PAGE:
The Bronx neighborhood in which I was raised was densely populated by Jews. Among them were survivors of the Holocaust. It was not uncommon, when in the supermarket or bakery or appetizing store, to see the tattooed numbers on the outstretched arms of customers as they paid for their items. These numbers signified that they had experienced and witnessed unthinkable horrors.
As a child, this was my primary connection to the Holocaust. Both sides of my family came to the United States decades before World War II. My mother’s family arrived in the late 1800s and my father’s family came to America in the first years of the 20th century. While the Holocaust was deeply personal for many families, it was not for mine.
Holocaust education had not yet become required in schools and Night by Eli Wiesel was not yet on the reading lists of middle school English classes. I may have learned about the Holocaust in Hebrew school or Confirmation class, but, if I did, it did not make a lasting impression. It was not until college and my adult years that I had the opportunity to learn more about this period. Much of my learning came from movies and visits to places such as the United States Holocaust Memorial Museum in Washington, D.C.
My awareness of the Holocaust changed when I lived in Israel during my first year of study at Hebrew Union College-Jewish Institute of Religion. Once again, I found myself living in a neighborhood with survivors. And once again, I would see the tattooed numbers on the outstretched arms of customers in local shops, or on the arms of the older people sitting next to me on the bus.
As Yom HaShoah drew near, we were told we would have a guest speaker – a Holocaust survivor. I was almost surprised by her poise and elegance, as if the Holocaust could rob one of such qualities. She spoke of the strength it took to survive and the resilience required to build a new life in a new land. In the face of loss, she remained positive. The Holocaust had taken its toll, but she refused to be bitter. Most remarkably, she remained an observant Jew, firm in her faith in God.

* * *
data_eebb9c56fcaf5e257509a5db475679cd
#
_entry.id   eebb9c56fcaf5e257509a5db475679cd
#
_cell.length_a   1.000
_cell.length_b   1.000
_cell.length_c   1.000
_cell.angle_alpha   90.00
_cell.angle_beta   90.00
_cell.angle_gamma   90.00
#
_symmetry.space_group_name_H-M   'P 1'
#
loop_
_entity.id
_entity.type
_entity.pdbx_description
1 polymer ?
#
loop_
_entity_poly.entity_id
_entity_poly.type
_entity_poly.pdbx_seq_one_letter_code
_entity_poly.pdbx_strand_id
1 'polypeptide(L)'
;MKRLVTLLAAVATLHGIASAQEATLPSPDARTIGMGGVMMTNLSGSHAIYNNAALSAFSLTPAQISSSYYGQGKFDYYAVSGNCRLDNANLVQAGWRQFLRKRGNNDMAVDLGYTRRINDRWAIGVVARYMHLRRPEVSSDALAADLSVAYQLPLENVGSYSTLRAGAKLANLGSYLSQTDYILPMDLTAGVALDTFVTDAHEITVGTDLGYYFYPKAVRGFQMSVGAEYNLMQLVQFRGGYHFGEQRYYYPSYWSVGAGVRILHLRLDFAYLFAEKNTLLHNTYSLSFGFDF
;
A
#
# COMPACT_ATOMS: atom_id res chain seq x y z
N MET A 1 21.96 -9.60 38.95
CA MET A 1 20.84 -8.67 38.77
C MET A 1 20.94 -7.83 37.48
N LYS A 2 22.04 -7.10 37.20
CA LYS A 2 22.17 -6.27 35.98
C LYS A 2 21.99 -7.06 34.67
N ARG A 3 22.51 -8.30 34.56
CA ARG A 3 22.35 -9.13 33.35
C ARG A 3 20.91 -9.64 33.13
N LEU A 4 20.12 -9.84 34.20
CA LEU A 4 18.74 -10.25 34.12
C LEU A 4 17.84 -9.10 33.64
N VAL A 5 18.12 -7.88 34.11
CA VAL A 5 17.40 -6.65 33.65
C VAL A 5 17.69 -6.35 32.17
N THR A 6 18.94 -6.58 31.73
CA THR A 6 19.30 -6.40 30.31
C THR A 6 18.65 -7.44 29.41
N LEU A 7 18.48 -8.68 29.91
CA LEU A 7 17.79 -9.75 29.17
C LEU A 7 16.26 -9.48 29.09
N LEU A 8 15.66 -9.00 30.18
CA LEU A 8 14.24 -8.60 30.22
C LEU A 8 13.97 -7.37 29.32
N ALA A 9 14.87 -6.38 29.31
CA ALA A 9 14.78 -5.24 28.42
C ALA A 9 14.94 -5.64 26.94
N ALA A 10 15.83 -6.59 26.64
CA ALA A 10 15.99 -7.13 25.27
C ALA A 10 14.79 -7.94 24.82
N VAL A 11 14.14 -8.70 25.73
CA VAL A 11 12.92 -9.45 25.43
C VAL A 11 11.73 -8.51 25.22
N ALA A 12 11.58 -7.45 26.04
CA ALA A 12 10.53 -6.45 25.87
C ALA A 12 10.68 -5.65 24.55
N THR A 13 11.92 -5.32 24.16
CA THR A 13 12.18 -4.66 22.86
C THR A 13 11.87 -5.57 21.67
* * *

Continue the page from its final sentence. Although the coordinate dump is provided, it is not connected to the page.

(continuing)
Yom HaShoah itself is a day of mourning and reflection in Israel. Many stores, especially restaurants and theaters close. The music on the radio reflects the somber nature of the day.
Most amazing is the sound of the siren. In the late morning, a siren is heard throughout the entire country, lasting for two minutes. During this time, everything comes to a complete halt. No music is heard. Pedestrians stop in their place. Traffic stops, and drivers step out of their cars. For two minutes the country stops and mourns, with the wail of a siren as the backdrop. Though Israelis resume their routines at the end of those two minutes, it is an intensely moving experience. In those moments, everyone is connected. Regardless of one’s relationship to the Holocaust, the siren and the minutes of stillness bring an entire nation together.
Now, as a rabbi at Rutgers Hillel, I will help my students put together a meaningful Yom HaShoah commemoration. Several of them are the grandchildren of Holocaust survivors and they are working hard to create a moving and educational tribute. I know the program will be successful. But still, I will miss the power of those two minutes, when a country comes together. When somehow, without any words, you feel connected to the stranger standing beside you.